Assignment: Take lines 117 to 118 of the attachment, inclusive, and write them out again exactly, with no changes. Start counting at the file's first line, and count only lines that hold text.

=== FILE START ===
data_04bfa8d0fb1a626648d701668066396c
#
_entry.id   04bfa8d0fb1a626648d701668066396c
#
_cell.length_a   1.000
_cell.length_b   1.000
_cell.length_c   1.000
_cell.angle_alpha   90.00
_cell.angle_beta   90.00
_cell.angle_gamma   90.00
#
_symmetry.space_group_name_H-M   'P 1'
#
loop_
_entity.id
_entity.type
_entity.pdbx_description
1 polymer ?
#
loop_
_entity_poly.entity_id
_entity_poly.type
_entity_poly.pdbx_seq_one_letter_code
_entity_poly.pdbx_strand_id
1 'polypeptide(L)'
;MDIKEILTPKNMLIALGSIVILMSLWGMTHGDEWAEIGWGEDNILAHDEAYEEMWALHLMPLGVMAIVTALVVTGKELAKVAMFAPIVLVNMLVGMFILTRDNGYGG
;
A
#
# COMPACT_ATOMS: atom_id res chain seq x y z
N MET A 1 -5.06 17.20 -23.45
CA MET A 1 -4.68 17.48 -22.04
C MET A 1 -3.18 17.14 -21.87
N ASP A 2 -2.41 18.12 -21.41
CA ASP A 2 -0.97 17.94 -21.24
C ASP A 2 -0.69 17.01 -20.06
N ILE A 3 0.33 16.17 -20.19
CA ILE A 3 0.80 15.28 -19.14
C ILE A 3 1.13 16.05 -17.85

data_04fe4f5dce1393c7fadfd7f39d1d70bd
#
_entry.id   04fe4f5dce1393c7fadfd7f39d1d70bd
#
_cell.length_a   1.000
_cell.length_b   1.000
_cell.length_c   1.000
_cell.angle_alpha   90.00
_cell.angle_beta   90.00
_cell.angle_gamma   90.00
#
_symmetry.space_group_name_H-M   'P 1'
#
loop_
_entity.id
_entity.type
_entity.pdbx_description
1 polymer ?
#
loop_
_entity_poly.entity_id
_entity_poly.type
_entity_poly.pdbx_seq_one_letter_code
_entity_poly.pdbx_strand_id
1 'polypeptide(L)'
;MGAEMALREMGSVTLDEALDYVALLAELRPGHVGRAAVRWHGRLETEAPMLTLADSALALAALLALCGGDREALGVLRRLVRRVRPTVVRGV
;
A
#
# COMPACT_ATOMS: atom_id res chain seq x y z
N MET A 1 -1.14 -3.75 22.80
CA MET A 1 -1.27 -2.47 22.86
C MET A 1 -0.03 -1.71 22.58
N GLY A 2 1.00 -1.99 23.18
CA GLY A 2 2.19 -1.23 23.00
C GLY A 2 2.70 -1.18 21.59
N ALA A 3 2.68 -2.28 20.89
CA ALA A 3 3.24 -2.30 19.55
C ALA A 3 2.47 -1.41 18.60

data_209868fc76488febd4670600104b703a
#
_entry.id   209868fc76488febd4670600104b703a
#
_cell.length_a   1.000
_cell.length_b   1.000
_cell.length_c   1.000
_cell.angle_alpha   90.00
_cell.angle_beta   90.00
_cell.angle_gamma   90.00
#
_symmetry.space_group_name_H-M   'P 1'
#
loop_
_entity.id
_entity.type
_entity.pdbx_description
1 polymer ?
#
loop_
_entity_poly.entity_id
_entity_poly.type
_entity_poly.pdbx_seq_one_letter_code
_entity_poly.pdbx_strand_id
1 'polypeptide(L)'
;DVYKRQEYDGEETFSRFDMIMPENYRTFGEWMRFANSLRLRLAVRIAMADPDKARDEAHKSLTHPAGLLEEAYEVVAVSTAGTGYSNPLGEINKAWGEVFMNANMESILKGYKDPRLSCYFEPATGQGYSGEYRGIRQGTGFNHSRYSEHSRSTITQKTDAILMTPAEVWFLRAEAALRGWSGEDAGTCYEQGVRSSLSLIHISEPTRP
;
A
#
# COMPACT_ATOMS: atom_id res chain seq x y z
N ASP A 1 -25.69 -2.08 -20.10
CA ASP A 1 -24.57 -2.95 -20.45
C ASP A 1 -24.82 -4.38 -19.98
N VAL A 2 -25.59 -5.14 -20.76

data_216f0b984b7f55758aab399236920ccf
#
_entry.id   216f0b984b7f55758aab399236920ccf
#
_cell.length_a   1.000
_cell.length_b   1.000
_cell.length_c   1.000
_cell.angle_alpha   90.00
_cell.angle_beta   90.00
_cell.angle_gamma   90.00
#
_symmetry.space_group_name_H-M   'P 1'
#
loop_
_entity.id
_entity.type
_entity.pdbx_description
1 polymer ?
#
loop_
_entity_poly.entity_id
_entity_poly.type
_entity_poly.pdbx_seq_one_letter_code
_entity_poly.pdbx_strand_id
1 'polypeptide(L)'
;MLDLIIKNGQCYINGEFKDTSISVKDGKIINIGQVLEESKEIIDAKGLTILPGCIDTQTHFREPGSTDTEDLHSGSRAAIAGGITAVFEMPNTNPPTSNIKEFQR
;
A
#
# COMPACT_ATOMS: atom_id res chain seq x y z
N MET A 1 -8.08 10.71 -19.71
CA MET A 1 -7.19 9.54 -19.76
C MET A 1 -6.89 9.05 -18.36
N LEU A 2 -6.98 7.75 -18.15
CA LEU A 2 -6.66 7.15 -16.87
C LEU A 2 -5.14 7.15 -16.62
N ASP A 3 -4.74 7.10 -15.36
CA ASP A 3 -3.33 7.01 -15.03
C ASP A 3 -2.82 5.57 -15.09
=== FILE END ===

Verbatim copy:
_cell.length_a   1.000
_cell.length_b   1.000